Smithsonian Institution
Bulletin of the Global Volcanism Network, v. 20, no. 11/12, November-December 1995
Soufriere Hills (Montserrat)  Dome building, minor ash eruptions

Soufriere Hills
Montserrat, West Indies
16.72 N, 62.18 W; summit elev. 915 m
All times are local (=3D GMT - 4 hours)

Although there was relative quiet during October (Bulletin v. 20,
no. 10), during the first 10 days of November three large phreatic
eruptions occurred. Each of these eruptions blanketed Plymouth, 4.5
km W of the active vent, with ~2 mm of ash (table 1). Dome growth
within the crater started on 16 November, the estimated date when
juvenile material first reached the surface, and continued through
at least December. Estimates of the dome's rate of growth from 16
November to 6 December were on the order of 0.5 m^3/sec.

Small rockfalls from the flanks of the new, locally incandescent
dome were witnessed on several occasions. During early December,
debris from a larger rock avalanche was seen in the moat of
English's Crater. As of early January, neither local avalanches nor
material liberated during the failure of spines escaped the crater
area. The limited mobility of the rock avalanches suggested they
were not propelled by gas explosions with great overpressures.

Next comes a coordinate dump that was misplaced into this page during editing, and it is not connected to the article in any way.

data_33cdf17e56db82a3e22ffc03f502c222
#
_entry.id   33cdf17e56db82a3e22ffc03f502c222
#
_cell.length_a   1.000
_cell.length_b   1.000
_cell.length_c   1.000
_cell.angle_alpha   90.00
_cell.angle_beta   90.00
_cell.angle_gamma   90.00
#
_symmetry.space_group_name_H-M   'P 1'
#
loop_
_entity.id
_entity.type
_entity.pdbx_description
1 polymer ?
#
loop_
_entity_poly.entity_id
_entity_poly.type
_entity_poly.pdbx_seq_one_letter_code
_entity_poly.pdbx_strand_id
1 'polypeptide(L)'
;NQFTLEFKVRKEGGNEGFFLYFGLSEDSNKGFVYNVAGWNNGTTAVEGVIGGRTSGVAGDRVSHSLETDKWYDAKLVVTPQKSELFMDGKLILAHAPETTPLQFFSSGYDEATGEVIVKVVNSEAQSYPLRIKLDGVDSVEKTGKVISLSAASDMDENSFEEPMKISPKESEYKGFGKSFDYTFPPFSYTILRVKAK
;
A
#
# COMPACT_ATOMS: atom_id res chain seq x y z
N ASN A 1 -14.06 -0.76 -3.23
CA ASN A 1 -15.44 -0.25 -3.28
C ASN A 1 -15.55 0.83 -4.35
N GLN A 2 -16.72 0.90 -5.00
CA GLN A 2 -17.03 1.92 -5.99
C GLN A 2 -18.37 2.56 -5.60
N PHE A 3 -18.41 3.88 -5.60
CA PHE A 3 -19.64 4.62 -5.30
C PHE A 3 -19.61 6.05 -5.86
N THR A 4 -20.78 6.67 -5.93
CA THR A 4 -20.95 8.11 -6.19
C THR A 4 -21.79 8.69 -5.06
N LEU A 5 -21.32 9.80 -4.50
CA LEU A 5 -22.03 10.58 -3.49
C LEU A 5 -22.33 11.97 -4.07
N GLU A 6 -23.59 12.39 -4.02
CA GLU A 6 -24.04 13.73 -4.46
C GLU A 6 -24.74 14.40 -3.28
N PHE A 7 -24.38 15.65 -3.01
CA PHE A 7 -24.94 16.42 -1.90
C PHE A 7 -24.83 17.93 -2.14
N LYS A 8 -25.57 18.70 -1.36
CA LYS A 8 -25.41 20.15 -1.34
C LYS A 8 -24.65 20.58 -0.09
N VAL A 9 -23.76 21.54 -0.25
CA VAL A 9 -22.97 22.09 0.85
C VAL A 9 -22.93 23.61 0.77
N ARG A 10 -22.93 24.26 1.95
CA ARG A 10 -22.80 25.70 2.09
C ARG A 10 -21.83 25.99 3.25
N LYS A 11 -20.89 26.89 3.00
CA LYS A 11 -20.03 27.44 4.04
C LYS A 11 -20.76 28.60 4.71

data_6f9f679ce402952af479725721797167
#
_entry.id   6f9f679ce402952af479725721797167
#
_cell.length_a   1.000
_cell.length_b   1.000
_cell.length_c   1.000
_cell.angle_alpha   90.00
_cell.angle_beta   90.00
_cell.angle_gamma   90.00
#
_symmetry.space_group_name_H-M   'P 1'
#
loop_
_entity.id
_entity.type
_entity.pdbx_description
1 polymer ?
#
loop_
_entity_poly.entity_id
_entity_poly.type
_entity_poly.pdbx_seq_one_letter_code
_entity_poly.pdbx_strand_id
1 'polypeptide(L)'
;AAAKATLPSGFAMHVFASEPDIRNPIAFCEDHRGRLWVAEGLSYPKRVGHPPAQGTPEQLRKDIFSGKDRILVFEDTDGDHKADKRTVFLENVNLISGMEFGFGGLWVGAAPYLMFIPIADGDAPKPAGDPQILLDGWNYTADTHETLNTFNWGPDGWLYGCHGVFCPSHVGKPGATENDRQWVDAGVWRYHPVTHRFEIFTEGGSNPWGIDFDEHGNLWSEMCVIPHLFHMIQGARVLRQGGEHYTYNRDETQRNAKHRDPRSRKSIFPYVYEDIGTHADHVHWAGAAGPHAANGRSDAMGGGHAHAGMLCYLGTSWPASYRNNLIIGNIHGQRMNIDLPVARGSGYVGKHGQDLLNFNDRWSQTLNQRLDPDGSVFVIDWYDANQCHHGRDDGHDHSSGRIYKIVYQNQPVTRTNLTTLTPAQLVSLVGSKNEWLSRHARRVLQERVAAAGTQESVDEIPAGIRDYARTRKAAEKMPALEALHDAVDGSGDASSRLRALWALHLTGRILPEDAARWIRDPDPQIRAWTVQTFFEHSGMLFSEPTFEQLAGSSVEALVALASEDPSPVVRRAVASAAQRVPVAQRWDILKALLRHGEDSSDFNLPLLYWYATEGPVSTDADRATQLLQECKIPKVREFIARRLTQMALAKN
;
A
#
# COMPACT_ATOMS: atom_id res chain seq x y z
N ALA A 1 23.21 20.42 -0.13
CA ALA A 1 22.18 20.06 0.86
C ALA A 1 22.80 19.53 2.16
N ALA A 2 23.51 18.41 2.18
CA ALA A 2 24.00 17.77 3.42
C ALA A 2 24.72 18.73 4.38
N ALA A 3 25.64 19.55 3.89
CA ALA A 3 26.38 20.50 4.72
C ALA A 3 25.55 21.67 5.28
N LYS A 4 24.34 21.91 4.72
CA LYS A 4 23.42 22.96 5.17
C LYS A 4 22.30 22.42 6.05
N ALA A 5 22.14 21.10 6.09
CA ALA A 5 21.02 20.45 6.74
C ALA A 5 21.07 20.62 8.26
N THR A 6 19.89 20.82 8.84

Although floods and dilute mudflows were distinguished seismically,
no significant debris avalanches or pyroclastic flows occurred.

Heavy rainfall after 11 December may have triggered several small
ash emissions, depositing red-brown ash on the upper W-flanks. The
ash presumably consisted of non-juvenile material, from rock
avalanches sloughing off the new dome, and some hot juvenile ejecta
from small explosions vented in or around the new dome.

Although quantitative SO2 flux measurements were lacking, as of
early December related damage to vegetation extended ~3 km downwind
and 1.5 km laterally. Tree damage was severe on the upper W flank.
Gases sampled at three of the established fumaroles (soufrieres)
around the volcano showed no change in composition. Although gas
and acid aerosol production had been at enhanced levels from
mid-November to early December, air sampled in Plymouth during
early December contained very little SO2.

Dome growth. Beginning on 30 November, good visibility allowed
observers to watch a single dome develop from two smaller bodies